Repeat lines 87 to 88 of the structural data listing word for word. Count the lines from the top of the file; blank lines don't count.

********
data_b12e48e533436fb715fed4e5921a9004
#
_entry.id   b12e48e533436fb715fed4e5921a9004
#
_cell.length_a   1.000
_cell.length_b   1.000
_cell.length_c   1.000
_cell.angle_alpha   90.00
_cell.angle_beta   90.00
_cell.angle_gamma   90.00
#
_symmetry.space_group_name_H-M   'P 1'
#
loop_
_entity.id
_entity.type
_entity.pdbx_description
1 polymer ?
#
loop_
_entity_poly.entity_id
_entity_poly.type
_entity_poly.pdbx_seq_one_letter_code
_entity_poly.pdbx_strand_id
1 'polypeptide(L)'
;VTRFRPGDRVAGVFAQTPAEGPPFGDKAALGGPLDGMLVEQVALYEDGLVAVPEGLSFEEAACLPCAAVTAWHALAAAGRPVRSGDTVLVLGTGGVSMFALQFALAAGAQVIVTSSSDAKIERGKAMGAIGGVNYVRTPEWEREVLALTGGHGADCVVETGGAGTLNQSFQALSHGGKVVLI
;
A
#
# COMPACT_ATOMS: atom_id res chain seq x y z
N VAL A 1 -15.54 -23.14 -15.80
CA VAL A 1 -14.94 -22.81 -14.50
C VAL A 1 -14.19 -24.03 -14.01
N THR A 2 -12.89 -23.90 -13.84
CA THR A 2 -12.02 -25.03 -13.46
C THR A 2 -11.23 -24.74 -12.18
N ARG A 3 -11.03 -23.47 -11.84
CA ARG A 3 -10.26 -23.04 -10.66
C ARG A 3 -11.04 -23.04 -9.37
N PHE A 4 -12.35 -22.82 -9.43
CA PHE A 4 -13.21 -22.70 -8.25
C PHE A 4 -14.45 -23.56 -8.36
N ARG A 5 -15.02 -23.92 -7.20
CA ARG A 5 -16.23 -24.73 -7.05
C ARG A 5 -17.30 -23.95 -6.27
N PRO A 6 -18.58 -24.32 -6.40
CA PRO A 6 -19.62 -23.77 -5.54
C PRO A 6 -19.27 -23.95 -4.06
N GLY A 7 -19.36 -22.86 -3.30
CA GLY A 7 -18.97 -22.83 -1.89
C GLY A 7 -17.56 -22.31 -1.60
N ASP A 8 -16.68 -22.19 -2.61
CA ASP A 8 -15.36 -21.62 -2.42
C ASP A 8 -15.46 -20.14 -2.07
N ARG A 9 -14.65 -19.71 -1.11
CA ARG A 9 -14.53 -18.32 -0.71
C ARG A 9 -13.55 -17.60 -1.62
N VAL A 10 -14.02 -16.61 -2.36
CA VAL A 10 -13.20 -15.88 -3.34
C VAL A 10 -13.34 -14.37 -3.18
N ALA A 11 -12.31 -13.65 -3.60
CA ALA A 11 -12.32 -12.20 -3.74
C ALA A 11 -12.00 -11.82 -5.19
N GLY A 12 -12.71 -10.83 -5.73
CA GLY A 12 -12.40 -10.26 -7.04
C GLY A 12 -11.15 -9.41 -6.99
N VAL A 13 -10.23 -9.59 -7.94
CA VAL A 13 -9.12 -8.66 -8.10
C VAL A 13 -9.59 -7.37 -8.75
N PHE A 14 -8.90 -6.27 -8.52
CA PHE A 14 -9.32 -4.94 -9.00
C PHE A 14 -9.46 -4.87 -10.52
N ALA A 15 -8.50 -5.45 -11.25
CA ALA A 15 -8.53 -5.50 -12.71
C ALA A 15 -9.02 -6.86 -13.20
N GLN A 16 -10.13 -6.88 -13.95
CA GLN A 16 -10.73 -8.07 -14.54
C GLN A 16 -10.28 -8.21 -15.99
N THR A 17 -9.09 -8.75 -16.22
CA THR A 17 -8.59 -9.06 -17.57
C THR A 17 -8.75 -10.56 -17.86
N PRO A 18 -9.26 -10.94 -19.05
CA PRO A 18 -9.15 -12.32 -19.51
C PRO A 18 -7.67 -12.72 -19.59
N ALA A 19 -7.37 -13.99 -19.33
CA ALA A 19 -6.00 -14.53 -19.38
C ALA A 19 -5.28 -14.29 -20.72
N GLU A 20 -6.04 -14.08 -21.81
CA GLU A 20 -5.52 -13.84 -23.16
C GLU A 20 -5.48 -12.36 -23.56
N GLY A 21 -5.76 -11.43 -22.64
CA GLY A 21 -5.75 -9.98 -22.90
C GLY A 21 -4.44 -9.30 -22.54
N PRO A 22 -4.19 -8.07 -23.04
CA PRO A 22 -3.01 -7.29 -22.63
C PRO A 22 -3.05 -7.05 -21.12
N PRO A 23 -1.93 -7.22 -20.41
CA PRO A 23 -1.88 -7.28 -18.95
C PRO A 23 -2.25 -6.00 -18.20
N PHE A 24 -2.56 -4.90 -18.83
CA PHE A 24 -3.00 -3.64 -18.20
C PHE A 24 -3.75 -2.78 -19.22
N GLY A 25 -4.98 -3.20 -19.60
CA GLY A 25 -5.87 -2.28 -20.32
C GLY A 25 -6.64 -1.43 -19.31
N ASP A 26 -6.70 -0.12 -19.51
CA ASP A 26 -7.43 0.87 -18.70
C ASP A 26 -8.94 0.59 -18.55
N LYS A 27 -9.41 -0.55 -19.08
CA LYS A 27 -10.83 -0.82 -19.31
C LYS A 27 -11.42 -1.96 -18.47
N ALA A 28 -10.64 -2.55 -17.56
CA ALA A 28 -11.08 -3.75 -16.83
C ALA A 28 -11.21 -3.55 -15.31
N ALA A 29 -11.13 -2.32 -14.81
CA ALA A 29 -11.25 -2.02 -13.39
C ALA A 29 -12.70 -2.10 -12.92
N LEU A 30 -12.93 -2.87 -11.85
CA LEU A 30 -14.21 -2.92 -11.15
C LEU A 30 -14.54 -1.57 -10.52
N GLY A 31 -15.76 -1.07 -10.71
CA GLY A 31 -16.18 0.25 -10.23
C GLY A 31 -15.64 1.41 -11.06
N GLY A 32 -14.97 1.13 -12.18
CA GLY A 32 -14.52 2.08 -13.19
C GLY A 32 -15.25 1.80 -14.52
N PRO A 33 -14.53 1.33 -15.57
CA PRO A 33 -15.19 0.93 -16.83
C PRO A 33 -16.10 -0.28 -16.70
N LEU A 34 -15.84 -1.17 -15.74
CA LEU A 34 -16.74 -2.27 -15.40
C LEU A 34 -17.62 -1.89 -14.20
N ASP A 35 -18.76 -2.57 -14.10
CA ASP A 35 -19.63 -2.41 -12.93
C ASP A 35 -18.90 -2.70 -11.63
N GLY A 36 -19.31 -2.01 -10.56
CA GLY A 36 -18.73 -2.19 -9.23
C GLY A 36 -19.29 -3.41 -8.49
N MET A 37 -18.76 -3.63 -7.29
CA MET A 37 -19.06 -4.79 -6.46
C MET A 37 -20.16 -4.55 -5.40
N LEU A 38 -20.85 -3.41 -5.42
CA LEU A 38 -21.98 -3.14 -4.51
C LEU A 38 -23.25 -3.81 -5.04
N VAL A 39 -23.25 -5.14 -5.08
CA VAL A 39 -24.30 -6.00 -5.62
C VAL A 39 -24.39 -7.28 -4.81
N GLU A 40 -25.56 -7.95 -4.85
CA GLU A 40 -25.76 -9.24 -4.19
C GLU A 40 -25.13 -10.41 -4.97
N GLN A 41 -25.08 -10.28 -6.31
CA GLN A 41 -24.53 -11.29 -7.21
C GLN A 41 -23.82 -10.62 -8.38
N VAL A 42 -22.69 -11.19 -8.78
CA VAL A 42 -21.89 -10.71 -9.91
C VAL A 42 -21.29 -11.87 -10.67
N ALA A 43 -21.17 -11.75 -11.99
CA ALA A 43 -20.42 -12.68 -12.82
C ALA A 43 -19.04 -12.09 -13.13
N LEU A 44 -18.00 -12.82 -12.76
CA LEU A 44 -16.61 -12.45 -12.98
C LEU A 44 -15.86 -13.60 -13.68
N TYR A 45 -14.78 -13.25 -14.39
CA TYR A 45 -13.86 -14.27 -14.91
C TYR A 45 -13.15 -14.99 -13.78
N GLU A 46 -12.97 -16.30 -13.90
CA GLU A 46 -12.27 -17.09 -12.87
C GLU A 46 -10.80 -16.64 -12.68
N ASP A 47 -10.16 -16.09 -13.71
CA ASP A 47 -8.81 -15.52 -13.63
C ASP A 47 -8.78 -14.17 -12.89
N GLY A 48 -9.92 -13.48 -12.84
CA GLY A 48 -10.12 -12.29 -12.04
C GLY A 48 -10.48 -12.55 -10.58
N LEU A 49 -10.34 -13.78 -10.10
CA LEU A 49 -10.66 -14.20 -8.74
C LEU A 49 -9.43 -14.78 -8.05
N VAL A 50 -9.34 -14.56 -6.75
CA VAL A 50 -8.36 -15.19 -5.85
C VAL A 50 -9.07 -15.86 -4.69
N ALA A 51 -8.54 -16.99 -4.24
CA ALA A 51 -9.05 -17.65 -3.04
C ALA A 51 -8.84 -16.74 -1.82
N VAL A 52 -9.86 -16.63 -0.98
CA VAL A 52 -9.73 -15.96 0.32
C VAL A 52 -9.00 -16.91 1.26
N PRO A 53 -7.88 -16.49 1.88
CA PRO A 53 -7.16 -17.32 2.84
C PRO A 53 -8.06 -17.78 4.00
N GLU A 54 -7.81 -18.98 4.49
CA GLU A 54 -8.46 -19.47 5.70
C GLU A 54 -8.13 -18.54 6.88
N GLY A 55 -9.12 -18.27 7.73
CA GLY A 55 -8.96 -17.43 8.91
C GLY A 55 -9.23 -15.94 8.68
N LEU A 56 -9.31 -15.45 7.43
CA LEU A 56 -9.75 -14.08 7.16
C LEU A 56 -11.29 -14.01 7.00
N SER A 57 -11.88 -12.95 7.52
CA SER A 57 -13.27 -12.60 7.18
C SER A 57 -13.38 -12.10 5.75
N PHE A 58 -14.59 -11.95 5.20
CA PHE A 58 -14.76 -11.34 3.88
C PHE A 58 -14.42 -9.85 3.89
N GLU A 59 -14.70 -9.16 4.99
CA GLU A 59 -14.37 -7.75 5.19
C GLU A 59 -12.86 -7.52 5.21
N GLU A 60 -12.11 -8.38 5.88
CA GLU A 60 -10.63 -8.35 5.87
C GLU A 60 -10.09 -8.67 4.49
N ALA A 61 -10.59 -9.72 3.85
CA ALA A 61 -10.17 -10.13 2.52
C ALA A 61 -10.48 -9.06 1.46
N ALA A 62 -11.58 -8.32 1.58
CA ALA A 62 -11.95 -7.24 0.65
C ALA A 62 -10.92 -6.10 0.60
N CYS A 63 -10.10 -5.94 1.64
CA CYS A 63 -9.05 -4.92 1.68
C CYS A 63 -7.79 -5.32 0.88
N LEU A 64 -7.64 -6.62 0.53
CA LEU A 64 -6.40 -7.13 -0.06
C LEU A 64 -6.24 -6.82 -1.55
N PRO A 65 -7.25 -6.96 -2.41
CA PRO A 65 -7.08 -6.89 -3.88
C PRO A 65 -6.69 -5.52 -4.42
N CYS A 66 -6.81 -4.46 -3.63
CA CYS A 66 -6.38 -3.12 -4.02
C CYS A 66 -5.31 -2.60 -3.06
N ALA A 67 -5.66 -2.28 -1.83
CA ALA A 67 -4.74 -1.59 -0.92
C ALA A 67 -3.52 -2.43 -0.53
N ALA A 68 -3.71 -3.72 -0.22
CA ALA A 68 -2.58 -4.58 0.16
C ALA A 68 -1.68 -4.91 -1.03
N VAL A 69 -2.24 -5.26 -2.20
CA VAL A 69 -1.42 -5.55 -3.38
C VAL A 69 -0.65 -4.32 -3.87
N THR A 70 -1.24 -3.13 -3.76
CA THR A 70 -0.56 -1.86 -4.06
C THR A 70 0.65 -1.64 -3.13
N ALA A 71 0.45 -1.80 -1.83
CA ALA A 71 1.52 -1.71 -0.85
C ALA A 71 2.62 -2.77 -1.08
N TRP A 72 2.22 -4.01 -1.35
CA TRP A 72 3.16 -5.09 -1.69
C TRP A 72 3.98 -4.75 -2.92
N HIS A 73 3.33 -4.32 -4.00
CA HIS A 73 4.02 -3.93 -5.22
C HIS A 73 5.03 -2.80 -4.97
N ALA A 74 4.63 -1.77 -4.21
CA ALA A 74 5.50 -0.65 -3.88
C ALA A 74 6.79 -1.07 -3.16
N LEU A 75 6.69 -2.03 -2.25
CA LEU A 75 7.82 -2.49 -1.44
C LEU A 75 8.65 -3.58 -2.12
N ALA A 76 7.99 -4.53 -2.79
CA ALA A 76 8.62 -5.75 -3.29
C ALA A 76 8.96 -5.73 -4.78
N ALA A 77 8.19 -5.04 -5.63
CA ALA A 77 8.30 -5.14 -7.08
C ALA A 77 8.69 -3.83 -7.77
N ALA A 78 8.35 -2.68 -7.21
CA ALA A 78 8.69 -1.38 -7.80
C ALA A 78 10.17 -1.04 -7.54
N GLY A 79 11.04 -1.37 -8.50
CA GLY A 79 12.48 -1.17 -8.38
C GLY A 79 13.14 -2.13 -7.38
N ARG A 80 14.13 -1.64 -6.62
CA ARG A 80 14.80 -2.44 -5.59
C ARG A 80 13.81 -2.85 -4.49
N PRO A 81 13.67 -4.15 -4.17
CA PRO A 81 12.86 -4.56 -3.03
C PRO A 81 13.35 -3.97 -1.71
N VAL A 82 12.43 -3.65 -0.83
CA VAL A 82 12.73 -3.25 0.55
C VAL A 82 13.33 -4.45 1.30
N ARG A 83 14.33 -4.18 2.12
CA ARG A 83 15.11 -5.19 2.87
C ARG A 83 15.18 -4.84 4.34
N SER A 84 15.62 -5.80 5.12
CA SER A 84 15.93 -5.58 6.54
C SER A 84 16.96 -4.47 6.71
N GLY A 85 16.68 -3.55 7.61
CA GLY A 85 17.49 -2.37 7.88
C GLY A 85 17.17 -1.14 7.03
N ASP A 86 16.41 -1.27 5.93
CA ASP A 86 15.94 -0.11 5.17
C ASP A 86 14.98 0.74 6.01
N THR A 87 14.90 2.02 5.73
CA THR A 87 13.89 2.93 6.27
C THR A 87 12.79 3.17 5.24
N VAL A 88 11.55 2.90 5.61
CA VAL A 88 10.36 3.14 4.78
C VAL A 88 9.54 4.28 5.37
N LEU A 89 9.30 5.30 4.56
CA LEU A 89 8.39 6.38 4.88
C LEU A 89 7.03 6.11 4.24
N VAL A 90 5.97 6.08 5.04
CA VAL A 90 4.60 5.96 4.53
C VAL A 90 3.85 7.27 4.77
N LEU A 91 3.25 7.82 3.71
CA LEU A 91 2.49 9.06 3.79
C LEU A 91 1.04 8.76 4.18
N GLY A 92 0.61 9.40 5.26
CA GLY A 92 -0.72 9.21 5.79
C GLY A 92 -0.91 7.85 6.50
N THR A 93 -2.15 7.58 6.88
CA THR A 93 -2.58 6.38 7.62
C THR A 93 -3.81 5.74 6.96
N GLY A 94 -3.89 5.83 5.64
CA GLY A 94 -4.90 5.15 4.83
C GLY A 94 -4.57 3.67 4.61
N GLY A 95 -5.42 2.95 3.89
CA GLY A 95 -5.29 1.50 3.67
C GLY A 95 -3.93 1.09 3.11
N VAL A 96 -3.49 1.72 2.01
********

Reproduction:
C ALA A 19 -5.28 -14.29 -20.72
N GLU A 20 -6.04 -14.08 -21.81